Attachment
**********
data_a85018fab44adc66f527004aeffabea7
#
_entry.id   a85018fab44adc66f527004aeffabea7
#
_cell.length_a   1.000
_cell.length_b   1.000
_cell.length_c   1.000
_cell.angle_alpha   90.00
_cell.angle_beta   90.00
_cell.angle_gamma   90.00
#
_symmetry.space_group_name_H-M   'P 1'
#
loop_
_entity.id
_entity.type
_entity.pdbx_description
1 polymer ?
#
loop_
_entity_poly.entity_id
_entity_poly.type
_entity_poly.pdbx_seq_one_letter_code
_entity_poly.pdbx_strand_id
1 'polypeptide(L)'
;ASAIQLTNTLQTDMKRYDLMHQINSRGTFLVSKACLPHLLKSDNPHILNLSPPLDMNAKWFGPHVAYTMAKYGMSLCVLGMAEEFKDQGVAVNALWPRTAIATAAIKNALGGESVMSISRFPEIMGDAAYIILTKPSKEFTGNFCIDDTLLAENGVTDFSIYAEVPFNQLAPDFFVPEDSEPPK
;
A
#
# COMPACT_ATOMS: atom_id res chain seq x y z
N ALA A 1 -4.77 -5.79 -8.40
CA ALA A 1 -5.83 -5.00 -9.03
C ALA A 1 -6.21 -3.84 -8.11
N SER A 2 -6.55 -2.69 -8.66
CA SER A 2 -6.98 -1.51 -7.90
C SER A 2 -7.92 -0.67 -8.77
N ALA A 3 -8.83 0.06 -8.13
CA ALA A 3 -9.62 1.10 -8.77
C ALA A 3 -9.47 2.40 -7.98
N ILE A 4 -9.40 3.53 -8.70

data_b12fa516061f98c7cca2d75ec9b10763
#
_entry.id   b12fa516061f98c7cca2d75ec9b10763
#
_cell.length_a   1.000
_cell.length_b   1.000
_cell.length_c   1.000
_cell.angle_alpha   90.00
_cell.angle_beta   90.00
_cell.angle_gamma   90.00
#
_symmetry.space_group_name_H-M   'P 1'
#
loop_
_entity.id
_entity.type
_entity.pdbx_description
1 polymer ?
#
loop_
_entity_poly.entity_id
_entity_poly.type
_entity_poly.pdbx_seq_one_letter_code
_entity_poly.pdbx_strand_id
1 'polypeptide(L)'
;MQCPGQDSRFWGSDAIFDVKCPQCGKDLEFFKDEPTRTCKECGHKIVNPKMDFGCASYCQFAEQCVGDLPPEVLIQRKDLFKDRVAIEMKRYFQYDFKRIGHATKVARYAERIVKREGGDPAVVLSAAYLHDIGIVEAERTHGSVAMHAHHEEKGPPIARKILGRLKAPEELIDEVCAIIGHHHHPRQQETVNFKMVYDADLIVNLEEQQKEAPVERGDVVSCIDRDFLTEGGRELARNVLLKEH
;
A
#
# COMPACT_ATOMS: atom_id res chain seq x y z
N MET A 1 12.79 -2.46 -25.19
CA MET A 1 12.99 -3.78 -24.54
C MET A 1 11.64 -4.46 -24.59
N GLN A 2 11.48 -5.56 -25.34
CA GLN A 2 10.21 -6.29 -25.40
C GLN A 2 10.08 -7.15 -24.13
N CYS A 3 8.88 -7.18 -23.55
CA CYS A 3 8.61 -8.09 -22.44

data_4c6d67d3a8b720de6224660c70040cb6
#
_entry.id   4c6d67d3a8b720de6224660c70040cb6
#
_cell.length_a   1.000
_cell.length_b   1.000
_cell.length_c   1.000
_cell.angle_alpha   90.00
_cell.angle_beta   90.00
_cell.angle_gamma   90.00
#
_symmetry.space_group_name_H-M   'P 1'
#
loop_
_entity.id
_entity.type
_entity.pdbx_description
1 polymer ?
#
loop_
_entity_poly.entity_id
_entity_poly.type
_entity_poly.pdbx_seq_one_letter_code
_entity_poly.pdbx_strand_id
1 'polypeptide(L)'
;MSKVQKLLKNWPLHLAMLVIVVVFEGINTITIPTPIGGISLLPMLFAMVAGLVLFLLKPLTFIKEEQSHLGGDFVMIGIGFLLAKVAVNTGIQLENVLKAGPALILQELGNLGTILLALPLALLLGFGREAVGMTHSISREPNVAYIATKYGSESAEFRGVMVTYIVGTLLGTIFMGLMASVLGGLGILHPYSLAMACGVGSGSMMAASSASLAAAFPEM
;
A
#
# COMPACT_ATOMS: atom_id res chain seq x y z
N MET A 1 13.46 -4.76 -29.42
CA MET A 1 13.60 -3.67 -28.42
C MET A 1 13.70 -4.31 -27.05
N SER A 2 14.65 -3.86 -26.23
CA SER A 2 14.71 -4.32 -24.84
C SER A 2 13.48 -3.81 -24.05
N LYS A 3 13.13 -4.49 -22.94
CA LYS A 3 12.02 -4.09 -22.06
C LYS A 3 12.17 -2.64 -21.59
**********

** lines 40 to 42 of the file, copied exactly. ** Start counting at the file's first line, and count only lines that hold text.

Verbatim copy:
N ILE A 4 -9.40 3.53 -8.70

data_b12fa516061f98c7cca2d75ec9b10763
#